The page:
Photo 11 — Close up view of the internal threads cut into the gas cap. The lathe head was turned manually (in reverse) several times to achieve these threads.
Photo 12 — Another example of a part machined on the 1220 XL machine. This threaded radiator cap is a plain cap or a touring cap if an owner does not want to use the more valuable grey hound radiator ornament while on a car tour or left overnight at a hotel. The plain cap can be further machined to bore a hole to accept the grey hound.
Photo 13 — The plain radiator cap threaded onto the mandrel used to machine this cap. The mandrel is solid stock of 12L14, an alloy which gives a smooth, machined surface and because of its low friction component allows for increased tool life. 12L14 is commonly referred to by the trade name Ledloyâ„¢ The mandrel would be needed if the center were to be bored out or the edge knurled.
Photo 14 — Automobiles of the 1920's and 1930's used a cigar lighter with a pull cord tip. The tip could removed and fitted with a work light, useful when changing a tire in the dark. These tips are often broken or missing and replacements were machined on the 1220 XL machine.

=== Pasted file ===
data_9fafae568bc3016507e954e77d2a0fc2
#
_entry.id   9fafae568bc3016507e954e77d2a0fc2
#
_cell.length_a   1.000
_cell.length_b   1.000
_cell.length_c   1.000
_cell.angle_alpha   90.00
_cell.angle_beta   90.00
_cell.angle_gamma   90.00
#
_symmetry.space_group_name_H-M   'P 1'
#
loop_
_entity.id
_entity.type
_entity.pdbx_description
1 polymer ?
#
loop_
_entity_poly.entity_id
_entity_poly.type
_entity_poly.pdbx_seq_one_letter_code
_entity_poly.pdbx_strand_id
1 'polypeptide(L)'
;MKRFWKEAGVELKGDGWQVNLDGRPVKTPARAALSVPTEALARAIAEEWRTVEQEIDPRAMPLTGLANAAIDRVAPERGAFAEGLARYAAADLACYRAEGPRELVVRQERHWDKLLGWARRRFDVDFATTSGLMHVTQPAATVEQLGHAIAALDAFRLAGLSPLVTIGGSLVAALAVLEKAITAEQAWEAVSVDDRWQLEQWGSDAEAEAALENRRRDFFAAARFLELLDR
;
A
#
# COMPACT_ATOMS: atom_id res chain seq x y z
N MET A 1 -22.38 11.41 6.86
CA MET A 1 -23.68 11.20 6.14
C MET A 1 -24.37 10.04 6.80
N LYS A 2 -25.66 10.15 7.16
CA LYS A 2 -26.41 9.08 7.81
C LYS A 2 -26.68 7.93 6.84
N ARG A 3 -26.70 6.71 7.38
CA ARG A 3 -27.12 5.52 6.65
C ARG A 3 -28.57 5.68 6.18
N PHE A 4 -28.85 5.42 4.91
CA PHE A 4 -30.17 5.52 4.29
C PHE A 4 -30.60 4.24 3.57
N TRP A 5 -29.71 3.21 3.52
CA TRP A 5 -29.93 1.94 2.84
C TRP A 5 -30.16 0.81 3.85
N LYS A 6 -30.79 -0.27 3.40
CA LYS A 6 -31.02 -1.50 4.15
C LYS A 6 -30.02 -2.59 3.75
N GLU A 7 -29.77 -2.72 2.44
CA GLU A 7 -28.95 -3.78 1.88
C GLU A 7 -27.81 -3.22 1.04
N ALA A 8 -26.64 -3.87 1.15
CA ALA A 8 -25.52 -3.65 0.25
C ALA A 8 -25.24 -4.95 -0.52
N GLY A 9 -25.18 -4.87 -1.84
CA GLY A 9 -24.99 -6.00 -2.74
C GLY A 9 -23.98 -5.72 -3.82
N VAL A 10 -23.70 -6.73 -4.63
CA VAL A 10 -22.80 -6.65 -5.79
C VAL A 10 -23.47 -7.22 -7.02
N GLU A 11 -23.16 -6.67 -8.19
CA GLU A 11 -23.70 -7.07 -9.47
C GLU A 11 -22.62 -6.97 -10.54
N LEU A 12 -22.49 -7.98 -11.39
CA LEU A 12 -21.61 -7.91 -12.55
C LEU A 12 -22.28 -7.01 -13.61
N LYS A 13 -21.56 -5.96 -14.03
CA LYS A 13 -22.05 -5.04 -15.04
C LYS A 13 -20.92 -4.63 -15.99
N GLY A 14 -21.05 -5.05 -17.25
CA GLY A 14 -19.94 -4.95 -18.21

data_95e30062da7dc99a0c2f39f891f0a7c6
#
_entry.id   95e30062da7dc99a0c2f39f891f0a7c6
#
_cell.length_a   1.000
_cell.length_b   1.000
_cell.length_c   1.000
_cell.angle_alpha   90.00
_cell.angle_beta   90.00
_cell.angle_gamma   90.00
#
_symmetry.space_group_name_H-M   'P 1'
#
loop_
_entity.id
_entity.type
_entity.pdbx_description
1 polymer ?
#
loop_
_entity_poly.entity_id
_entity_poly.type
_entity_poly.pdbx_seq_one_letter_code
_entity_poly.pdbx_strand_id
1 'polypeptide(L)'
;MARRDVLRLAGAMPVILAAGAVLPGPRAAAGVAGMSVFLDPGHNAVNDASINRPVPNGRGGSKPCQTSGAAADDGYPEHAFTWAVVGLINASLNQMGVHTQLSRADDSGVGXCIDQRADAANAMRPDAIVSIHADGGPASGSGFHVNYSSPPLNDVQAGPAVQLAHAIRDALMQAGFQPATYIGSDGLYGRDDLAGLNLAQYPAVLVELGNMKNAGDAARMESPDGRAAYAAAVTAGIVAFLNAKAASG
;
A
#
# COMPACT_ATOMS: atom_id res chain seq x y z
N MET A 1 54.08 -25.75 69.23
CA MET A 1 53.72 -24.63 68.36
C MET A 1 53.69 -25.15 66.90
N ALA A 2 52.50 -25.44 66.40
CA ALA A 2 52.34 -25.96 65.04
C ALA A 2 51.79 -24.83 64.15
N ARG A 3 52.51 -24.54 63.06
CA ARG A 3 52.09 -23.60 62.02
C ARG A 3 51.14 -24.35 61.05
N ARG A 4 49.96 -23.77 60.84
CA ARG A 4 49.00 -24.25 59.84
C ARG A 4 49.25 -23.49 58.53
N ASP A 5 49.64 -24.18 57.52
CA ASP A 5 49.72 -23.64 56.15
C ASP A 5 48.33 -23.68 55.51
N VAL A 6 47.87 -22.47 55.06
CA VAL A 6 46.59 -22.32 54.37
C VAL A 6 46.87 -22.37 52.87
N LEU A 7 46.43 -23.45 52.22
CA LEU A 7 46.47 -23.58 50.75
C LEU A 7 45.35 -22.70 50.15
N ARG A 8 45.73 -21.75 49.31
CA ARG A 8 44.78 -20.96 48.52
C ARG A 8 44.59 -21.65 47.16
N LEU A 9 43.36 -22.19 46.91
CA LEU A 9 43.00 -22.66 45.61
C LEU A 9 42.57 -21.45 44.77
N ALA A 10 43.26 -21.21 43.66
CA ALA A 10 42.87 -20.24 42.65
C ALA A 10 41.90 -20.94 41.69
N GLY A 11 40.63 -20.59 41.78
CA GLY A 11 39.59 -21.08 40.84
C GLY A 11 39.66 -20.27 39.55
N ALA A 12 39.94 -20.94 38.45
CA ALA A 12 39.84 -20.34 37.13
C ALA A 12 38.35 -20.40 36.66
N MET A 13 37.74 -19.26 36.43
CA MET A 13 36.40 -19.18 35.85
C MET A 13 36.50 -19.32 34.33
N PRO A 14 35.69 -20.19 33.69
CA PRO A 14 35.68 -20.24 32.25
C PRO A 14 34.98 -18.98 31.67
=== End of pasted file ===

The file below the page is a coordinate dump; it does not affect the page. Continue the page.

Photo 15 — Cigar lighter parts: Jamb-locking nuts, threaded bezels, lighter main body, and threaded tip (which holds the heating element). Parts like these are small and require a mandrel to chuck the work piece as part of the machining process.
Photo 16 — Closer view of the cigar lighter parts, all requiring turning on the lathe or precision drilling and all required some sort of mandrel, both with male and female threads.